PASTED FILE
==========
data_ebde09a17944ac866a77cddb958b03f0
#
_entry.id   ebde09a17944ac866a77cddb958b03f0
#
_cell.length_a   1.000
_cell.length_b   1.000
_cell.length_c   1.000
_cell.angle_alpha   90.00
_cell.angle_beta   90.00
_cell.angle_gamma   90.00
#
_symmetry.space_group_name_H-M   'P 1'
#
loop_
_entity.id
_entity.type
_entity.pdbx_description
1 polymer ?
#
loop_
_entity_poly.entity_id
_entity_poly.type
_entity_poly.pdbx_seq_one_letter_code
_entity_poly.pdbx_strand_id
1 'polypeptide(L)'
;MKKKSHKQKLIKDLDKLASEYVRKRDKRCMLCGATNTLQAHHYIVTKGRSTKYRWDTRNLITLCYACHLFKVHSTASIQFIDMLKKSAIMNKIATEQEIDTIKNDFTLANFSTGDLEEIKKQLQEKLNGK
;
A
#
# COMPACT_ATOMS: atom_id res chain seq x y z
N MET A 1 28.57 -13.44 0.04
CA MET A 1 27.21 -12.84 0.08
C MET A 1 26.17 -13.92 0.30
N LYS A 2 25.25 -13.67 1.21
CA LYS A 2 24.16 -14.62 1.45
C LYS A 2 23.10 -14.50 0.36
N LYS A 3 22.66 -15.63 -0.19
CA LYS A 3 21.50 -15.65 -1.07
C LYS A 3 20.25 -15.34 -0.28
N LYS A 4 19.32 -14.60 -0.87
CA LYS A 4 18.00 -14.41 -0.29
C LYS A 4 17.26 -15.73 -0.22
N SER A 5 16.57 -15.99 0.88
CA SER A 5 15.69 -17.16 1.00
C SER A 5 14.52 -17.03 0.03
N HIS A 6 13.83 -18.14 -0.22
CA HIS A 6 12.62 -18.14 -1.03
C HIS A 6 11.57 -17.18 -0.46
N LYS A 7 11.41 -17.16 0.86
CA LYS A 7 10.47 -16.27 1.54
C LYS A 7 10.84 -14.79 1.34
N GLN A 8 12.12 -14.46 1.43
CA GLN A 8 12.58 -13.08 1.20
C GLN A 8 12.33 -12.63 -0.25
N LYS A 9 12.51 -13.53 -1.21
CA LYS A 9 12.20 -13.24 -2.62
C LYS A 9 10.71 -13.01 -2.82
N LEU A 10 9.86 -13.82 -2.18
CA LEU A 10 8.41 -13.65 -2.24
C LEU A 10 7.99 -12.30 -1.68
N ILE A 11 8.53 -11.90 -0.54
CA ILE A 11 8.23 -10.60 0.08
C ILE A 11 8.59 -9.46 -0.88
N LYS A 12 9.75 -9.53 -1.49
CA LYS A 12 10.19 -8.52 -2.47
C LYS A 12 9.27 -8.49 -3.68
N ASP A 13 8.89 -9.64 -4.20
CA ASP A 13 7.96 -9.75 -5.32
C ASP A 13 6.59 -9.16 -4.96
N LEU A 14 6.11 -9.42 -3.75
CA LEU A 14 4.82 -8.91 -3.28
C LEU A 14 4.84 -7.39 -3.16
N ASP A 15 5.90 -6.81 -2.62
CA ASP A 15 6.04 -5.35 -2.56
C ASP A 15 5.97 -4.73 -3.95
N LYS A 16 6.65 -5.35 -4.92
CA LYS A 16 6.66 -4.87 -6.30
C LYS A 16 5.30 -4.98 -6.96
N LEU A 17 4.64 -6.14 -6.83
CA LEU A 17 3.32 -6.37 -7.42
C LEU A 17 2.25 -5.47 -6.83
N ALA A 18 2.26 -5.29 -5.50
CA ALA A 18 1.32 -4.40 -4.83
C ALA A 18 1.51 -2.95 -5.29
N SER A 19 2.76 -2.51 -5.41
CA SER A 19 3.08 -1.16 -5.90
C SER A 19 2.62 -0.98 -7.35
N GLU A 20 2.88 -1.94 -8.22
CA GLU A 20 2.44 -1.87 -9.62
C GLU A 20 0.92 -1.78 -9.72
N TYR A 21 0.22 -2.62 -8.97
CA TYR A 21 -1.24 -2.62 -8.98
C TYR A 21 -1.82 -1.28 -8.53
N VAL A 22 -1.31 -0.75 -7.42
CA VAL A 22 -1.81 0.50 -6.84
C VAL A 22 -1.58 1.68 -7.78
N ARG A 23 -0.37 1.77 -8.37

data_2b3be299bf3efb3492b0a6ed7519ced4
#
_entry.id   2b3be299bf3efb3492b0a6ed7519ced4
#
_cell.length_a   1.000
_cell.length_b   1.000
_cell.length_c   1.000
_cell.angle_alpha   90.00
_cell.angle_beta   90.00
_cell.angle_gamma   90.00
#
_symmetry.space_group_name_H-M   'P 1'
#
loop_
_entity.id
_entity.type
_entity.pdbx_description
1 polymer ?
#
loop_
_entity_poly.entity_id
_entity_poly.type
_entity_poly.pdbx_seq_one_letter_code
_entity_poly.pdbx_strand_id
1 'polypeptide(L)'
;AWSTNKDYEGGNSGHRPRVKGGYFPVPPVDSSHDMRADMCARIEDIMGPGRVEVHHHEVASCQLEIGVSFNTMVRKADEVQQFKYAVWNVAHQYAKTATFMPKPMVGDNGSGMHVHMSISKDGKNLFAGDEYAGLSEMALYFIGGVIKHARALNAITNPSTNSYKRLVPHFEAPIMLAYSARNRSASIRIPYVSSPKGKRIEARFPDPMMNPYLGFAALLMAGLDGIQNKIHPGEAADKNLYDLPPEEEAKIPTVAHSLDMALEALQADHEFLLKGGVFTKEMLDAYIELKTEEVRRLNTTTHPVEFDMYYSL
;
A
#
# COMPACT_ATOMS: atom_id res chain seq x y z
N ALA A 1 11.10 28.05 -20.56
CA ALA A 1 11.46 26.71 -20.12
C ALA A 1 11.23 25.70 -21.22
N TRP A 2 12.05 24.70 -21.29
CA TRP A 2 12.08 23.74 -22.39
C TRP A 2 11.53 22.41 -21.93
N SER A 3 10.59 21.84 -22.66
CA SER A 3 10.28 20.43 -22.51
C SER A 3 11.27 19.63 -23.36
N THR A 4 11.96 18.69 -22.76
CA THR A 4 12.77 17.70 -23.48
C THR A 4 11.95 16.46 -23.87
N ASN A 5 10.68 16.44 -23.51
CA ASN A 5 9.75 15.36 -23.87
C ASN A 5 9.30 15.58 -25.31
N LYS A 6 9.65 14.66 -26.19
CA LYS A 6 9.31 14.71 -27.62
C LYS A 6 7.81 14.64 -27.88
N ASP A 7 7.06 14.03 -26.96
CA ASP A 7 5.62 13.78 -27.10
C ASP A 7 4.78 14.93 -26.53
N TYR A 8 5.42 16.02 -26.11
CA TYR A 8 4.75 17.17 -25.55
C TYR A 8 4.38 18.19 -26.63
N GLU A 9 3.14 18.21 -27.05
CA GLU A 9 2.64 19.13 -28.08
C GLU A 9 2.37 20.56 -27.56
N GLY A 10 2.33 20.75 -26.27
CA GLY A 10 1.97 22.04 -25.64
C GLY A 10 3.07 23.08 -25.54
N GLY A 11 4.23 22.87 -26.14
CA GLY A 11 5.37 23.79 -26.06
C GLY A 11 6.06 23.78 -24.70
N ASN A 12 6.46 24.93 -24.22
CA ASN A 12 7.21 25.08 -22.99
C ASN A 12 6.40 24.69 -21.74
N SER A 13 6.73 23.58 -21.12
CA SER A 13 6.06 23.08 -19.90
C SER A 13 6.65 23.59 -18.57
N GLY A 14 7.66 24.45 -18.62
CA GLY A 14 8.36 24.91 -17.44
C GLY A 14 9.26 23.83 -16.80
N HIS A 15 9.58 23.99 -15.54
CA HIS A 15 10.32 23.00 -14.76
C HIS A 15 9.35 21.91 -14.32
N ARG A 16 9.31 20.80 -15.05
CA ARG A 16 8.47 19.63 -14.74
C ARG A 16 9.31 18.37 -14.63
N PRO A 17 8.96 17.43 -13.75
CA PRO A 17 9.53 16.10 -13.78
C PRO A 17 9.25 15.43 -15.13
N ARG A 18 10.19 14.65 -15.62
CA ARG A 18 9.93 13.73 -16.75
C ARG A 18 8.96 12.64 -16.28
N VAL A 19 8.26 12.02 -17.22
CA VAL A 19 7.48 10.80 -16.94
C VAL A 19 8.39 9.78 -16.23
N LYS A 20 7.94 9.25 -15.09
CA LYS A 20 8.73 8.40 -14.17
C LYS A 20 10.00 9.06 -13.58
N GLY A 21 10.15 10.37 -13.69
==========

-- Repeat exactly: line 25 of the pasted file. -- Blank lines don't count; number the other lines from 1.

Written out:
1 'polypeptide(L)'